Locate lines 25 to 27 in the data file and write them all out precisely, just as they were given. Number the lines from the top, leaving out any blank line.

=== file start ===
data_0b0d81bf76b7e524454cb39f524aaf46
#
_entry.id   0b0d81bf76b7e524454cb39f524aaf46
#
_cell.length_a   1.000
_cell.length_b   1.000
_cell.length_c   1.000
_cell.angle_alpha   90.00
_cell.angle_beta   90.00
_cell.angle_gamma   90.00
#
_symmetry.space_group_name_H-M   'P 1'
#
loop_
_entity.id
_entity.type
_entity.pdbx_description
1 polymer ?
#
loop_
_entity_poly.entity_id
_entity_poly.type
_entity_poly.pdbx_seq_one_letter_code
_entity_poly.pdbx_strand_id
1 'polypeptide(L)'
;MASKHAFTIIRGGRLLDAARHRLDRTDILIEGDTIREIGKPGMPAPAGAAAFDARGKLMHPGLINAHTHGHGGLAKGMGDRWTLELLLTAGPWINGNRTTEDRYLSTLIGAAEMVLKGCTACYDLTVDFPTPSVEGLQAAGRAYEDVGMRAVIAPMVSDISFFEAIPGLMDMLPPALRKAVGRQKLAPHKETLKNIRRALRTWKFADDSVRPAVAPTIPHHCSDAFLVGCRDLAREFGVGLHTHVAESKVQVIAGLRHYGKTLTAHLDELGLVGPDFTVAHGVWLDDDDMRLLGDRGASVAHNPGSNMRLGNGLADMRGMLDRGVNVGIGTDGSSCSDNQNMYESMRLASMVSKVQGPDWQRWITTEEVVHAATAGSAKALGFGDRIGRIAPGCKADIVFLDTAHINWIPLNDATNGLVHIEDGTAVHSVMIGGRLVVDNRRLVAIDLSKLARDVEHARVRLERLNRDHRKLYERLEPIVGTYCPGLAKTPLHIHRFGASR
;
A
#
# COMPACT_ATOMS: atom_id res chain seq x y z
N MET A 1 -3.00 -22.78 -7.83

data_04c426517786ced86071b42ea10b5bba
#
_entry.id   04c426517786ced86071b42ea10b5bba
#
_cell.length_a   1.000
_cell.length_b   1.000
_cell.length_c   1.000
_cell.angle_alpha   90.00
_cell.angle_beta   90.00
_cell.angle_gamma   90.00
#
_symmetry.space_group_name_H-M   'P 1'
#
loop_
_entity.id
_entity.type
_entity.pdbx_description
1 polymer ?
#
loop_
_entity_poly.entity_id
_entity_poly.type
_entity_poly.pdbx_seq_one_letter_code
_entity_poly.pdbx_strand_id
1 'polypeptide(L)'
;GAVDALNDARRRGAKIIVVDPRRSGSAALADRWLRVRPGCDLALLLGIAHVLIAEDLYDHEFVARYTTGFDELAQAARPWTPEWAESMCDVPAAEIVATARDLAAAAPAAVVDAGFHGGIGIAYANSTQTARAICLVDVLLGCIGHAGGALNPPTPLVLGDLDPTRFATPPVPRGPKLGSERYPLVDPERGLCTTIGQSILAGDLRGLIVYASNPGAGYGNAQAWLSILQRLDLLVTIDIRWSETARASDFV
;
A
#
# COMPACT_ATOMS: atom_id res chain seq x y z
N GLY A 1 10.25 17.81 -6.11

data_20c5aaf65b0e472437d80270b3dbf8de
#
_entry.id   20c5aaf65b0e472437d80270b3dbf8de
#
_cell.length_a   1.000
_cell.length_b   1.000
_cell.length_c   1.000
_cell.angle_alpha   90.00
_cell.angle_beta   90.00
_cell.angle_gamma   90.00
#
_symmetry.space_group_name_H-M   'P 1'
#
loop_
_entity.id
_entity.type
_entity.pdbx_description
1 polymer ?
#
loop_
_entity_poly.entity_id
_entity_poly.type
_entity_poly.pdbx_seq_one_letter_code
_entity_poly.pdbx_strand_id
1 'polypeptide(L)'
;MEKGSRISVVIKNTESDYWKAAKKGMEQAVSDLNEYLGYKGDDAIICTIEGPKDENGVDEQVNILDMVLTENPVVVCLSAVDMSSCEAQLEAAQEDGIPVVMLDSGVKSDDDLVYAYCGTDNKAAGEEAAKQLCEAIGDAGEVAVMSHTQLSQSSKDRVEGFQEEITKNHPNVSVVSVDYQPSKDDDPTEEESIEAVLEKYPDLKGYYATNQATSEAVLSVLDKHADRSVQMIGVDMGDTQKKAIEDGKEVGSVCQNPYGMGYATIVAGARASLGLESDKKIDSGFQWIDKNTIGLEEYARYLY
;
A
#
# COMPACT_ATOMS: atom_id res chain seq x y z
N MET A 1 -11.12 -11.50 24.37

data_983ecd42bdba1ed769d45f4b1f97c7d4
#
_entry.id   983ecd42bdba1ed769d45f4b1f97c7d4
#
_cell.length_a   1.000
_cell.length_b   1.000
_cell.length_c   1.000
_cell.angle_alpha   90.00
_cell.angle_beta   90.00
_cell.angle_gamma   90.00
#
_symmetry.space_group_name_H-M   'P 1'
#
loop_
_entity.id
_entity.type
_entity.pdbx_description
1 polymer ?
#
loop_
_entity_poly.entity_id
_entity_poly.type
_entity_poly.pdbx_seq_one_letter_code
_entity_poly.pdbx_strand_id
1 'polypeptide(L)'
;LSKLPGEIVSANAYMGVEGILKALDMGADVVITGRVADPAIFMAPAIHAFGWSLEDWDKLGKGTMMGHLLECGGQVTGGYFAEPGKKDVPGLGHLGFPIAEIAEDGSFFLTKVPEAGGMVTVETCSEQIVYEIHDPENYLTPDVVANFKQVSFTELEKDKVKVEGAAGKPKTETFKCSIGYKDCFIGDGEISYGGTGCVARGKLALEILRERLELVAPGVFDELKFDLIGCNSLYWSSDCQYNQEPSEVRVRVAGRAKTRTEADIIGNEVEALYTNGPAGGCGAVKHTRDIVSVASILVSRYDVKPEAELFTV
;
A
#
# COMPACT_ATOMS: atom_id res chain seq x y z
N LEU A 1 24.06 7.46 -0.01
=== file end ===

1 'polypeptide(L)'
;MASKHAFTIIRGGRLLDAARHRLDRTDILIEGDTIREIGKPGMPAPAGAAAFDARGKLMHPGLINAHTHGHGGLAKGMGDRWTLELLLTAGPWINGNRTTEDRYLSTLIGAAEMVLKGCTACYDLTVDFPTPSVEGLQAAGRAYEDVGMRAVIAPMVSDISFFEAIPGLMDMLPPALRKAVGRQKLAPHKETLKNIRRALRTWKFADDSVRPAVAPTIPHHCSDAFLVGCRDLAREFGVGLHTHVAESKVQVIAGLRHYGKTLTAHLDELGLVGPDFTVAHGVWLDDDDMRLLGDRGASVAHNPGSNMRLGNGLADMRGMLDRGVNVGIGTDGSSCSDNQNMYESMRLASMVSKVQGPDWQRWITTEEVVHAATAGSAKALGFGDRIGRIAPGCKADIVFLDTAHINWIPLNDATNGLVHIEDGTAVHSVMIGGRLVVDNRRLVAIDLSKLARDVEHARVRLERLNRDHRKLYERLEPIVGTYCPGLAKTPLHIHRFGASR
;